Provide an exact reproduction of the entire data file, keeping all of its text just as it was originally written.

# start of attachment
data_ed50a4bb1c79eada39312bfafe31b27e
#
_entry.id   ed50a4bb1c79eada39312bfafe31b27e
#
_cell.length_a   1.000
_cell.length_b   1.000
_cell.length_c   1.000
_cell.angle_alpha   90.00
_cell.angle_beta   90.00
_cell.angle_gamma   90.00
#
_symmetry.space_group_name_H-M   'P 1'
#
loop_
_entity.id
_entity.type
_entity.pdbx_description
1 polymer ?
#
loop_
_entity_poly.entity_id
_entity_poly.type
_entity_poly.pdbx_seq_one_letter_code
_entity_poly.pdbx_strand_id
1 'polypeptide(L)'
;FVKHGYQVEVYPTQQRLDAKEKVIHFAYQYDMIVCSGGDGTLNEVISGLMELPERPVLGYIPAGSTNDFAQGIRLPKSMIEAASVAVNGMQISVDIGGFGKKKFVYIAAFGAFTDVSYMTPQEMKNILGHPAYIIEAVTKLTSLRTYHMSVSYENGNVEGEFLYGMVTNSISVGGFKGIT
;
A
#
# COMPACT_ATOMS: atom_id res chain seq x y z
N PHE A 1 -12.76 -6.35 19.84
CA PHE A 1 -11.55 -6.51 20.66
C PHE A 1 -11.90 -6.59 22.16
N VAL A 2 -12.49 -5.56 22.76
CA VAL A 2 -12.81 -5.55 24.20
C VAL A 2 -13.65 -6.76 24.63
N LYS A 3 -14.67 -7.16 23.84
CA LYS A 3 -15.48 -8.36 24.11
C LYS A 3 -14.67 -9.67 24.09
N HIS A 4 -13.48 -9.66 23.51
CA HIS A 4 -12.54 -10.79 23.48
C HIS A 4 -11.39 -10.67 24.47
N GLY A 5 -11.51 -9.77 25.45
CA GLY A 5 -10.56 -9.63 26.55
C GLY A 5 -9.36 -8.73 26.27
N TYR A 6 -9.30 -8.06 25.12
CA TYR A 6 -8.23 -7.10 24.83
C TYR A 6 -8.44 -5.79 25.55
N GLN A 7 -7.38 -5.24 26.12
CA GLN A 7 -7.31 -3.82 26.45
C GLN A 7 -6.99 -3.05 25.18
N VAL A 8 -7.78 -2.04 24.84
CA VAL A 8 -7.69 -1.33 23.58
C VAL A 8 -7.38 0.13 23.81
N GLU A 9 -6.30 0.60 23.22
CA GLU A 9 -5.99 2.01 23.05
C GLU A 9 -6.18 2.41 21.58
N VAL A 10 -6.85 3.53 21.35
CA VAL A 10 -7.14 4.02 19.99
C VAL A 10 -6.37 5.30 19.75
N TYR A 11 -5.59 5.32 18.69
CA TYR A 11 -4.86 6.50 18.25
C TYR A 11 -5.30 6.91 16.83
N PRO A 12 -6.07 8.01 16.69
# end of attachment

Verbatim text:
data_ed50a4bb1c79eada39312bfafe31b27e
#
_entry.id   ed50a4bb1c79eada39312bfafe31b27e
#
_cell.length_a   1.000
_cell.length_b   1.000
_cell.length_c   1.000
_cell.angle_alpha   90.00
_cell.angle_beta   90.00
_cell.angle_gamma   90.00
#
_symmetry.space_group_name_H-M   'P 1'
#
loop_
_entity.id
_entity.type
_entity.pdbx_description
1 polymer ?
#
loop_
_entity_poly.entity_id
_entity_poly.type
_entity_poly.pdbx_seq_one_letter_code
_entity_poly.pdbx_strand_id
1 'polypeptide(L)'
;FVKHGYQVEVYPTQQRLDAKEKVIHFAYQYDMIVCSGGDGTLNEVISGLMELPERPVLGYIPAGSTNDFAQGIRLPKSMIEAASVAVNGMQISVDIGGFGKKKFVYIAAFGAFTDVSYMTPQEMKNILGHPAYIIEAVTKLTSLRTYHMSVSYENGNVEGEFLYGMVTNSISVGGFKGIT
;
A
#
# COMPACT_ATOMS: atom_id res chain seq x y z
N PHE A 1 -12.76 -6.35 19.84
CA PHE A 1 -11.55 -6.51 20.66
C PHE A 1 -11.90 -6.59 22.16
N VAL A 2 -12.49 -5.56 22.76
CA VAL A 2 -12.81 -5.55 24.20
C VAL A 2 -13.65 -6.76 24.63
N LYS A 3 -14.67 -7.16 23.84
CA LYS A 3 -15.48 -8.36 24.11
C LYS A 3 -14.67 -9.67 24.09
N HIS A 4 -13.48 -9.66 23.51
CA HIS A 4 -12.54 -10.79 23.48
C HIS A 4 -11.39 -10.67 24.47
N GLY A 5 -11.51 -9.77 25.45
CA GLY A 5 -10.56 -9.63 26.55
C GLY A 5 -9.36 -8.73 26.27
N TYR A 6 -9.30 -8.06 25.12
CA TYR A 6 -8.23 -7.10 24.83
C TYR A 6 -8.44 -5.79 25.55
N GLN A 7 -7.38 -5.24 26.12
CA GLN A 7 -7.31 -3.82 26.45
C GLN A 7 -6.99 -3.05 25.18
N VAL A 8 -7.78 -2.04 24.84
CA VAL A 8 -7.69 -1.33 23.58
C VAL A 8 -7.38 0.13 23.81
N GLU A 9 -6.30 0.60 23.22
CA GLU A 9 -5.99 2.01 23.05
C GLU A 9 -6.18 2.41 21.58
N VAL A 10 -6.85 3.53 21.35
CA VAL A 10 -7.14 4.02 19.99
C VAL A 10 -6.37 5.30 19.75
N TYR A 11 -5.59 5.32 18.69
CA TYR A 11 -4.86 6.50 18.25
C TYR A 11 -5.30 6.91 16.83
N PRO A 12 -6.07 8.01 16.69